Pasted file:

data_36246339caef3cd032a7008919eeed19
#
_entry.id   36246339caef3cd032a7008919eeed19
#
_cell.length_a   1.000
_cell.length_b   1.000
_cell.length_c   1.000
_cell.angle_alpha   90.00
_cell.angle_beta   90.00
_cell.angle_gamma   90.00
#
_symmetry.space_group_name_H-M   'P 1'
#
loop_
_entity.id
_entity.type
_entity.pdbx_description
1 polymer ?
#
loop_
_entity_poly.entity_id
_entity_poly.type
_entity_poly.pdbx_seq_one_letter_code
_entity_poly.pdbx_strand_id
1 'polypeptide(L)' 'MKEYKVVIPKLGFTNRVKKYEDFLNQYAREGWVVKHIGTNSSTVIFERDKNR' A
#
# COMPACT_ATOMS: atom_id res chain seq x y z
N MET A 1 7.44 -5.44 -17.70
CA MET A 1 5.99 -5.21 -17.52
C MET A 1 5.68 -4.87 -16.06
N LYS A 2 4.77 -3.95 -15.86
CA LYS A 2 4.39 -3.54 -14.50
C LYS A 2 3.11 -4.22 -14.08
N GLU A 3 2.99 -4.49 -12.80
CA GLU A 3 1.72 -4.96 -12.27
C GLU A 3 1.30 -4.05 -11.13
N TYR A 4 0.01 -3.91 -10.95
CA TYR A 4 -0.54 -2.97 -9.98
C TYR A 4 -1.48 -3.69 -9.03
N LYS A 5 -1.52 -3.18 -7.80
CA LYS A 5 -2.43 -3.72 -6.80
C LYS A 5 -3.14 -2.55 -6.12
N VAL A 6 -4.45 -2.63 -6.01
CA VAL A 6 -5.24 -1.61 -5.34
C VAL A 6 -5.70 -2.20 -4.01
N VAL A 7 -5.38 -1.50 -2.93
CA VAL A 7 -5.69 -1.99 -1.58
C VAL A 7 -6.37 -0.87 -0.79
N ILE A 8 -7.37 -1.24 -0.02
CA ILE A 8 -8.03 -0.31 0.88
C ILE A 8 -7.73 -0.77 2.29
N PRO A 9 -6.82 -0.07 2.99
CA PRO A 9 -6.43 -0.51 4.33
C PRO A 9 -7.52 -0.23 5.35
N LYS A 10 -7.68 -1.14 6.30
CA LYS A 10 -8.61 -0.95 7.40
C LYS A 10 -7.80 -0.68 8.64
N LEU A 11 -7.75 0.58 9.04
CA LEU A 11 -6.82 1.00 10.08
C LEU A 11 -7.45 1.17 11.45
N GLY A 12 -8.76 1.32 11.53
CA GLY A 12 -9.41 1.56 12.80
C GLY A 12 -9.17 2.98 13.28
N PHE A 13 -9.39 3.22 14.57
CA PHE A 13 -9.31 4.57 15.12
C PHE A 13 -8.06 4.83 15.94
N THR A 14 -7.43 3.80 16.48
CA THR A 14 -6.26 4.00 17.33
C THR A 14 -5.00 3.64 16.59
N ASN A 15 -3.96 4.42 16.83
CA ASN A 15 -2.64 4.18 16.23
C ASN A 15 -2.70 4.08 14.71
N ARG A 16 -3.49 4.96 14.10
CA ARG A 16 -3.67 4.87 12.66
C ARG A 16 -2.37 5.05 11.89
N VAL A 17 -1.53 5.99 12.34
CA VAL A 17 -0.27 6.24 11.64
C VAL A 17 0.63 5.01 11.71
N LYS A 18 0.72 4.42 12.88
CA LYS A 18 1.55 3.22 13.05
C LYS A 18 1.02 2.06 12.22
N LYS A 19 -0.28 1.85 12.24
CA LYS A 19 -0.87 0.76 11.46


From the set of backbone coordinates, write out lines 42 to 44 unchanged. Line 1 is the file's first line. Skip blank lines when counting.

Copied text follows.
C LYS A 5 -3.14 -2.55 -6.12
N VAL A 6 -4.45 -2.63 -6.01
CA VAL A 6 -5.24 -1.61 -5.34